Above: Just a few of 20,000 obsidian artifacts excavated from Middle Palaeolithic Lusakert Cave 1 in Armenia
I am currently a research associate in the Departments of Anthropology and Earth Sciences at the University of Minnesota, working on my project Reflected in Obsidian: Settlement Patterns, Resource Provisioning, and Social Networks during the Lower and Middle Palaeolithic in Armenia. I was previously a Marie Curie Experienced Research Fellow in the University of Sheffield's Department of Archaeology as part of the New Archaeological Research Network for Integrating Approaches to Ancient Material Studies (NARNIA) project. I earned a doctorate in the Department of Anthropology at the University of Minnesota, where I was subsequently a lecturer, teaching Geoarchaeology and Anthropology of the Middle East.
I am particularly interested in natural resource access, provisioning, exchange, and use at varied scales (from the supra-regional to intra-site level) as well as the development and maintenance of social nteworks, mobility, settlement patterns, organization of space, spatial and social contexts of production, and human-environment interactions. My interests also include the development of culture; early human expansions; hunter-gatherer mobility, interactions, and behavioral ecology; technological choices and change; landscape, environmental, and experimental archaeology; lithic analysis; and material culture in general. The geographical focus of my research has been Southwest Asia, specifically Northern Mesopotamia, the Eastern Mediterranean, and the South Caucasus, spanning from the Lower Palaeolithic Period into the Bronze Age.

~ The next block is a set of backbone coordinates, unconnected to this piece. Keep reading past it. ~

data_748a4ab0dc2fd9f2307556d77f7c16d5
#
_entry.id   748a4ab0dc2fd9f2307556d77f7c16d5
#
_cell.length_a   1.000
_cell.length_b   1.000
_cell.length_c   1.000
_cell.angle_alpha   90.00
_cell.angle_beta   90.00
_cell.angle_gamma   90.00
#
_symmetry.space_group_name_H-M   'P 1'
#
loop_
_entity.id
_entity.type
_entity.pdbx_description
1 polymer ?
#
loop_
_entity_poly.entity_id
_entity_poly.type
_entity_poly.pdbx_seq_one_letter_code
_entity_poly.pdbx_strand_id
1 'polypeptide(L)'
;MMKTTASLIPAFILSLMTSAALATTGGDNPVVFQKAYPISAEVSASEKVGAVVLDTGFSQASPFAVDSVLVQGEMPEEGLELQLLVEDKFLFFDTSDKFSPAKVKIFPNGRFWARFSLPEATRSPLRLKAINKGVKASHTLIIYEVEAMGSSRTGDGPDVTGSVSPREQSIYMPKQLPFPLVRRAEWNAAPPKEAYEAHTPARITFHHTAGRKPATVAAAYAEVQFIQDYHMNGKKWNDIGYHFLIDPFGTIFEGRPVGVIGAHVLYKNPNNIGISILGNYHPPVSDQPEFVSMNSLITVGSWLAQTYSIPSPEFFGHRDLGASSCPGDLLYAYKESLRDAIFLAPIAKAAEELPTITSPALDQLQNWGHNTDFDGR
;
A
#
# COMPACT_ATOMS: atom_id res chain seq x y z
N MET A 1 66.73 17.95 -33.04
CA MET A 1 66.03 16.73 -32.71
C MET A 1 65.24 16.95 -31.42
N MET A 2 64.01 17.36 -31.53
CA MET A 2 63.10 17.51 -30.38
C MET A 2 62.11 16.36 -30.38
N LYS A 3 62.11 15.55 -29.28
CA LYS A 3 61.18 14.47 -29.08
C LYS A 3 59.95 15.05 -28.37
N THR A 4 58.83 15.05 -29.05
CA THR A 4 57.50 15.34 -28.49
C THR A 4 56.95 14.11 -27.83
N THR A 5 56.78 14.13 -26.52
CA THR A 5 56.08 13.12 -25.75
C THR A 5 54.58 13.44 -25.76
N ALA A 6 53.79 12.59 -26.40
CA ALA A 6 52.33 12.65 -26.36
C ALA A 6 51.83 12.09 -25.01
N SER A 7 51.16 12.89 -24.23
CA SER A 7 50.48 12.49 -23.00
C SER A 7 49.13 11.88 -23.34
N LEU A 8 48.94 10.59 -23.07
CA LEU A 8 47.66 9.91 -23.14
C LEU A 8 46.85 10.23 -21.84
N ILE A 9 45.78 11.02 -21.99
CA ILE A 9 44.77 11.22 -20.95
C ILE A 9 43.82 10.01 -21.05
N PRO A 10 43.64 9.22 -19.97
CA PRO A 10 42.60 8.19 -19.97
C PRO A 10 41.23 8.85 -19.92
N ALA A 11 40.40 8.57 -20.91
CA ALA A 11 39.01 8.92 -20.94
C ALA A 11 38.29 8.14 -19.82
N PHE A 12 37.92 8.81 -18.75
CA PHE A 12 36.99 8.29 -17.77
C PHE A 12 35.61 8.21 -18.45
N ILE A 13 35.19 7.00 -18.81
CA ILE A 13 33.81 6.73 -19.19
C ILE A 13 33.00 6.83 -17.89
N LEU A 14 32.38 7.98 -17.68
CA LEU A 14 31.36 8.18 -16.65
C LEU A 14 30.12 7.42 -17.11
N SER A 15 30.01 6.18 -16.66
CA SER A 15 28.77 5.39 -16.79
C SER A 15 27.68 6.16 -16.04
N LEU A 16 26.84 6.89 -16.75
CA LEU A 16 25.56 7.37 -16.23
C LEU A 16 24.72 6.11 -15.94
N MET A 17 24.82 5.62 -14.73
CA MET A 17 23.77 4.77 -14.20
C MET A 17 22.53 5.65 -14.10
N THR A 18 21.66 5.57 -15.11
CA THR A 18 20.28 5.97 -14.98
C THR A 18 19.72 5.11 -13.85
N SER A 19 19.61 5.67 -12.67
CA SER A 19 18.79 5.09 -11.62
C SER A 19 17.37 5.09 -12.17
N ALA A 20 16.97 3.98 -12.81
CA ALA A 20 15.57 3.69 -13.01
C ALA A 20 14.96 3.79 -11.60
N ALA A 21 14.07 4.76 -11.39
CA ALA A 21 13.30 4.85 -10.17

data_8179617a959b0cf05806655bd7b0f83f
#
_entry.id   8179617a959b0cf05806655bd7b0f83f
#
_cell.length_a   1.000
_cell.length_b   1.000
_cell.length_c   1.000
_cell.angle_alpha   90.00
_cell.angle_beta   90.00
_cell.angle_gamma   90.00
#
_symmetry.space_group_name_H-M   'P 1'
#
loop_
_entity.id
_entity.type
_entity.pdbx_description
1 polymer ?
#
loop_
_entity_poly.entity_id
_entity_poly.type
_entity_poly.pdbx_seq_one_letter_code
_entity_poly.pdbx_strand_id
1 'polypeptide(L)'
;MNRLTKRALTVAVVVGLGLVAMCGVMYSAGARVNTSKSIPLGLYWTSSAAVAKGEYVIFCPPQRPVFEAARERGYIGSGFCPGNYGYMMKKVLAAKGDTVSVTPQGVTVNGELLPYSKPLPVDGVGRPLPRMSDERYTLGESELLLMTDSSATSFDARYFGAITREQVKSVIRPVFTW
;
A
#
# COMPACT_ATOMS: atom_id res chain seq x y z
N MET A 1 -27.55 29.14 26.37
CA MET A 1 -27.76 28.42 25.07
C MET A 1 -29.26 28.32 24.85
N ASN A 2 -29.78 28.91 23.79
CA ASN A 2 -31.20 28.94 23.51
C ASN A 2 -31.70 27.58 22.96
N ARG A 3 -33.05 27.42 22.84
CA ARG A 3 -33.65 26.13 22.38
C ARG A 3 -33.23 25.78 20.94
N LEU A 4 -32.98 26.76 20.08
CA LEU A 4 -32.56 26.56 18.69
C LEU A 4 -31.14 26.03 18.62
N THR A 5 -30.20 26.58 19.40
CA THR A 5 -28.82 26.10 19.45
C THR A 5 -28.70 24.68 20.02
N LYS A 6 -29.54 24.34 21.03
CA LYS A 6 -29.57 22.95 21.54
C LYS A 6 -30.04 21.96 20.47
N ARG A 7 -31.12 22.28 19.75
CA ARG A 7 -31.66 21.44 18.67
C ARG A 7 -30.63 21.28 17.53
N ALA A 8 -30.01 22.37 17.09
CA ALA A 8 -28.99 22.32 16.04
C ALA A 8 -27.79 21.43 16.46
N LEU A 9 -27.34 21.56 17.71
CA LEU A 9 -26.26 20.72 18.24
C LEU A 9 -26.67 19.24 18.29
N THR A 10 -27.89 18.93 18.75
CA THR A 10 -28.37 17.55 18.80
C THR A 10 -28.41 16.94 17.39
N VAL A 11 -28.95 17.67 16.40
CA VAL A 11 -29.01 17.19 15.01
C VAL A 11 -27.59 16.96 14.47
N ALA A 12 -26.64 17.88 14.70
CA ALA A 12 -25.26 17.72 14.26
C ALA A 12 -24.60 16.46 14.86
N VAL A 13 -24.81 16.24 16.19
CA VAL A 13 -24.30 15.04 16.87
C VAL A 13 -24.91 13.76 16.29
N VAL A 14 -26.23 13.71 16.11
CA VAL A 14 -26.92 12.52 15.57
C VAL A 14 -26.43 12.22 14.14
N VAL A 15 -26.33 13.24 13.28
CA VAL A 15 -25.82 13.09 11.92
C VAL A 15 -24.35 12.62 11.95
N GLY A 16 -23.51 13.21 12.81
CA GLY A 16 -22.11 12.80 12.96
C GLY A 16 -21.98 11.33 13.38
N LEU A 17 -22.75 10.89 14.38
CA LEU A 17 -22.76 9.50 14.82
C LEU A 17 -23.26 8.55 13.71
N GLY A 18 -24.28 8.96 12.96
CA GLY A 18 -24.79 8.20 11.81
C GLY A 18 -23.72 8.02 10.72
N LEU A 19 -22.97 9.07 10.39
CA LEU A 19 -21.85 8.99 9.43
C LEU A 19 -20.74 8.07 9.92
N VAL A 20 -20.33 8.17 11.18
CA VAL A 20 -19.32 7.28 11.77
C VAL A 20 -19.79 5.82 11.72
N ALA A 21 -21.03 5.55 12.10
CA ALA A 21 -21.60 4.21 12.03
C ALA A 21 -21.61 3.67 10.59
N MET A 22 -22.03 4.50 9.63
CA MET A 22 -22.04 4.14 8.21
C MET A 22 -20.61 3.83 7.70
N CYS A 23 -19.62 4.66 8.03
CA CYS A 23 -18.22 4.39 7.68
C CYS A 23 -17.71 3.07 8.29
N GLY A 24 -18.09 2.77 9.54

My current focus is Lower to Upper Palaeolithic Armenia, where I use obsidian artifact sourcing as a means to examine settlement patterns, social networks, and technological innovation and their links to environmental change and human evolution in the Pleistocene. There is an extraordinary abundance of obsidian sources in Armenia, resulting in an unparalleled opportunity to reconstruct exchange, mobility patterns, and subsistence in great detail. Based on intensive use of obsidian to craft stone tools throughout the Palaeolithic and a framework of behavioral ecology, it is possible to investigate social, technological, and environmental changes over the course of human evolution.
Below: Mount Ararat seen from the Lower Palaeolithc site of Nor Geghi-1 in Armenia